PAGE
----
THE SACRIFICE (2020) review

The Sacrifice was reportedly shot in three weeks (an impressively short timeframe for a war epic) with three high profile directors at the helm: Guan Hu hot off another war epic, The Eight Hundred (but not that hot off it, as the latter film was long-delayed), Lu Yang (mostly known for his outstanding Brotherhood of Blades diptych), and Frant Gwo (of the sci-fi mega-success The Wandering Earth). It is set during the Korean war, as the Chinese PVA (People’s Volunteer Army) prepares for the battle of Kumsong, in which it is to back the Korean People’s Army against the US forces. For that to happen, the PVA must cross the Kumsong bridge on time, and thus constantly defend it and rebuild it as the US air force bombs it mercilessly. Across four chapters, we follow the soldiers crossing the bridge, the US pilots attacking it, the anti-aircraft artillery defending it, and in the end the sacrifice of hundreds of Chinese men forming a human bridge to allow the troops to arrive on time to the battlefield.

It is unclear whether the three directors split duties on all chapters, or each handled a separate chapter; but in any case there are no major stylistic discrepancies between each segment. Cinematography is credited to four different people: Luo Pan, Liu Yin, Han Qiming and Gao Weizhe, but remains a uniform and superb middle-ground between the near-monochrome many Chinese (or Korean) war epics espouse, and the splashier feel of Oxide Pang’s efforts in the genre (like My War or Towards the River Glorious). Earthly tones prevail, except in night scenes where a striking red and gold prevails, deeply evocative in a double-edged way: as a symbol of heroism, and as a near-exploitative gory showcase – indeed, not even in Sly Stallone’s superlative Rambo has one seen people more literally blown up to smithereens. Narratively though, the film struggles a bit more. The tone is not always even, trying to combine slightly offbeat vignettes (the bickering between top-billed Zhang Yi and Wu Jing, or Deng Chao’s extended cameo as an officer whose dialect isn’t understood by many), gritty, blood-soaked war scenes, and a near-religious coda.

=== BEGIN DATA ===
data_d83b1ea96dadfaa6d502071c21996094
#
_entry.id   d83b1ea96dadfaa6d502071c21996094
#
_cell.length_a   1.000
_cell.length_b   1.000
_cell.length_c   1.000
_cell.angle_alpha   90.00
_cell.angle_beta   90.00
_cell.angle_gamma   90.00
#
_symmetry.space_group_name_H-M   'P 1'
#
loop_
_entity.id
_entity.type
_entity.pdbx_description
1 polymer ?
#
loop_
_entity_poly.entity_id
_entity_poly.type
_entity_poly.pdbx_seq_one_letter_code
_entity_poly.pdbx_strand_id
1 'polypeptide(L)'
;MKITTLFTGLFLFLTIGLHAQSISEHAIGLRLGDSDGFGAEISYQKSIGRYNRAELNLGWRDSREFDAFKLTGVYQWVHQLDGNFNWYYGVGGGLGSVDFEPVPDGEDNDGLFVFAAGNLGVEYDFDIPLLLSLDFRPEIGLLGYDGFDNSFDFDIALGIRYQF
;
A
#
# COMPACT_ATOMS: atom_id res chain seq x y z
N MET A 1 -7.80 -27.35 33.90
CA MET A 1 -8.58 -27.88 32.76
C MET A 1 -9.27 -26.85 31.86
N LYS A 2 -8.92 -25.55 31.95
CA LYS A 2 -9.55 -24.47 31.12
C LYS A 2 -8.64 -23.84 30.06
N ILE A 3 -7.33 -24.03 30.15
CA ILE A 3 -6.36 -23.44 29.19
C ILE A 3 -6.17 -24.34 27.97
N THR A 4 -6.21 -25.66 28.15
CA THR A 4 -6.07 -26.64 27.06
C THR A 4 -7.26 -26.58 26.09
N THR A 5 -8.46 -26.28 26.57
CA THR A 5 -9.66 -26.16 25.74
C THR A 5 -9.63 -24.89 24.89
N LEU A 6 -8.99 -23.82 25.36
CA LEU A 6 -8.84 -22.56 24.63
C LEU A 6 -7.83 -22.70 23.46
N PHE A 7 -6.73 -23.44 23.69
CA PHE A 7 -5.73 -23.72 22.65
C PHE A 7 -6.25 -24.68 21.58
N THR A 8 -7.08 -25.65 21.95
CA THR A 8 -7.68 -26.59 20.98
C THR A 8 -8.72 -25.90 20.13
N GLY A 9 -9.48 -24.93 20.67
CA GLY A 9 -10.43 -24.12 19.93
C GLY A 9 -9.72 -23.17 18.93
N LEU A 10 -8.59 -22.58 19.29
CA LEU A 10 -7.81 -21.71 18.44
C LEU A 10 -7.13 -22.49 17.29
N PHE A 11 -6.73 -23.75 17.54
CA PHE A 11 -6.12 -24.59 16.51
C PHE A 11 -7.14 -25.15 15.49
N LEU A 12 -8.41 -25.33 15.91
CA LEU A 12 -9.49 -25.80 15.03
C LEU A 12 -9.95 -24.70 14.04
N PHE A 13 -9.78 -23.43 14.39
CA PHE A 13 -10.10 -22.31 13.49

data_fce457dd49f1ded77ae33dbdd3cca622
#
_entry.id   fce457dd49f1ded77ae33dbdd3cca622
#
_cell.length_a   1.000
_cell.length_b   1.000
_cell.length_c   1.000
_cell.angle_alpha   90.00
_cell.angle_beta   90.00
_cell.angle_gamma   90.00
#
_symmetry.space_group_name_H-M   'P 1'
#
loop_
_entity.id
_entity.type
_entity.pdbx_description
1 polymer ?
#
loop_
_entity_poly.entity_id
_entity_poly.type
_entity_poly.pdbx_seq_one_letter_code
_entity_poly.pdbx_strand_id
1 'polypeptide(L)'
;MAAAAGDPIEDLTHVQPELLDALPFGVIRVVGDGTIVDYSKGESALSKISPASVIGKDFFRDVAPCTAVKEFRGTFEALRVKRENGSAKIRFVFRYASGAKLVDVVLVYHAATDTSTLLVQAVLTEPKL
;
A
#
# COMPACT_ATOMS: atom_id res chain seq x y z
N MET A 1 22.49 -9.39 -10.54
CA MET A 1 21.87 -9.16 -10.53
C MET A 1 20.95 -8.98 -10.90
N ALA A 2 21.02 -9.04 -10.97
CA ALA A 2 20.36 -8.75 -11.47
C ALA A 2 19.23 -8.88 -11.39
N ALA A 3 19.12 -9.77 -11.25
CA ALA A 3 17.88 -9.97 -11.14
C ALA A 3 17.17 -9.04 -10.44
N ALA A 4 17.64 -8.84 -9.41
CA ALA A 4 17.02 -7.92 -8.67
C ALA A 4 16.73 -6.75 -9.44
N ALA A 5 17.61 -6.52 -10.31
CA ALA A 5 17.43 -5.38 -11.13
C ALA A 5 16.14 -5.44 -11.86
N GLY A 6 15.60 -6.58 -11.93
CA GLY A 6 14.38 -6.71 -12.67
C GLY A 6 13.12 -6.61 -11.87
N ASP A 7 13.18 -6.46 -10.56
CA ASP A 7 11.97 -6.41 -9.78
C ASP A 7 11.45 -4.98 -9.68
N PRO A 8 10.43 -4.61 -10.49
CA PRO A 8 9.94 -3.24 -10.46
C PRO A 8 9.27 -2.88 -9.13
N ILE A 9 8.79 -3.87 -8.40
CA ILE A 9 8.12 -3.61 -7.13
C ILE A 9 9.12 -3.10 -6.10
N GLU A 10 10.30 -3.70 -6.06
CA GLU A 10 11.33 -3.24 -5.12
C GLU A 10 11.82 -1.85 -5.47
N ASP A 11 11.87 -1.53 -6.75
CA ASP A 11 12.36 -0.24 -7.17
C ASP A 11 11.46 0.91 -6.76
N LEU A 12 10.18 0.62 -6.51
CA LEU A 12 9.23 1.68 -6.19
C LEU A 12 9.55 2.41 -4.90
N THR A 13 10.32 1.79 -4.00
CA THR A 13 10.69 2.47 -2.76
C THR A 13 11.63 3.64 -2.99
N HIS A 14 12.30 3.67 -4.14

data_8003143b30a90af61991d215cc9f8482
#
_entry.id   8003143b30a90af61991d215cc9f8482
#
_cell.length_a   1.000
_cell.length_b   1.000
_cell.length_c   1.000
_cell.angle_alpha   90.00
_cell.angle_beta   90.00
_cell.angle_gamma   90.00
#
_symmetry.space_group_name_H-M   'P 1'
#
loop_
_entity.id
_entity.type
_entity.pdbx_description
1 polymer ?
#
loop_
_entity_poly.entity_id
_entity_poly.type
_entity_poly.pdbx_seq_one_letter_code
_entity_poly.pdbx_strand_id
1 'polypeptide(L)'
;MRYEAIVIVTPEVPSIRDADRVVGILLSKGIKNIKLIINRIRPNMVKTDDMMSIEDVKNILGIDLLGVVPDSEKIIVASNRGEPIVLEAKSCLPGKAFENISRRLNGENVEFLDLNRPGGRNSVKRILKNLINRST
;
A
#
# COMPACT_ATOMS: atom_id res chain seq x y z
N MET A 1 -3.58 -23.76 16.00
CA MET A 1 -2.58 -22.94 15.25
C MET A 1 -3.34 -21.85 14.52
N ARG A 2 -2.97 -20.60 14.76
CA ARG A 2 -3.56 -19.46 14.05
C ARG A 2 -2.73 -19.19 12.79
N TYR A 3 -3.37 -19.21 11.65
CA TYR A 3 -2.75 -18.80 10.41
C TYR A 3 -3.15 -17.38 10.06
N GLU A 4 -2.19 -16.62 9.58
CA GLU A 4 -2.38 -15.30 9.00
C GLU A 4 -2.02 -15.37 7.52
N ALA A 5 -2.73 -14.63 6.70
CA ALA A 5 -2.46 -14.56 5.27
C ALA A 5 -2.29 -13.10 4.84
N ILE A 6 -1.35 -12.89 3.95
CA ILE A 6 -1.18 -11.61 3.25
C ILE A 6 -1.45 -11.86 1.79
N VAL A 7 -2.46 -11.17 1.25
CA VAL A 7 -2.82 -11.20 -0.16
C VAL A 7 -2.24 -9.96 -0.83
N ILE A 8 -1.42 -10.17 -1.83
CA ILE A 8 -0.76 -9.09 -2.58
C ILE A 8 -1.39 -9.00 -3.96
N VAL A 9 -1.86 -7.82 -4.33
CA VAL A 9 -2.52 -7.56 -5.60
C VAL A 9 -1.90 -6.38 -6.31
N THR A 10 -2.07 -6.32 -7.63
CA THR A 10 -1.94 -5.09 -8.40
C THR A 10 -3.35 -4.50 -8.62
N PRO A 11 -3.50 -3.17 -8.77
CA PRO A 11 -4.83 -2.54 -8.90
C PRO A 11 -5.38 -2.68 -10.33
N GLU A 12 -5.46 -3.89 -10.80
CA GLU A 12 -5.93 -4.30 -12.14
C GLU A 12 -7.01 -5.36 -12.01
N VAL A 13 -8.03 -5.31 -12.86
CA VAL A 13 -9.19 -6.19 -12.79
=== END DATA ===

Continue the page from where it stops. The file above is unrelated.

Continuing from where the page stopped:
And the idea of having each of the first three chapters recount the same sequence of events (rewinding every time a new chapter starts) doesn’t work in the film’s favor: such a concept works when each new chapter adds new depth and perspective. But here it is akin to watching the same shootout from three corners of the same room: sure, the point of view changes slightly, but no new insight or poignancy is gained. It’s a pleasure to see Wu Jing in a salty supporting role, shedding any trace of his martial arts persona, trading barbs with Zhang Yi in the kind of hangdog role he can do in his sleep by now, but the fact that their barely-sketched relationship is as deep as the film goes into its characters, doesn’t work in its favor. Nor does the second chapter, a cartoonish portrayal of the US side, through an American pilot (played by grimacing Russian actor Vladimir Ershov) who wears a stetson because you know Americans are cowboys, aren’t they?

Long Story Short: A visually stunning but narratively undercooked war epic. **1/2

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2 Comments

  1. I wonder if having a Russian play an American is to get back at Hollywood for casting anyone remotely Asian looking as whatever Asian nationality the script calls for (like Zhang Ziyi playing a geisha)?

    Reply

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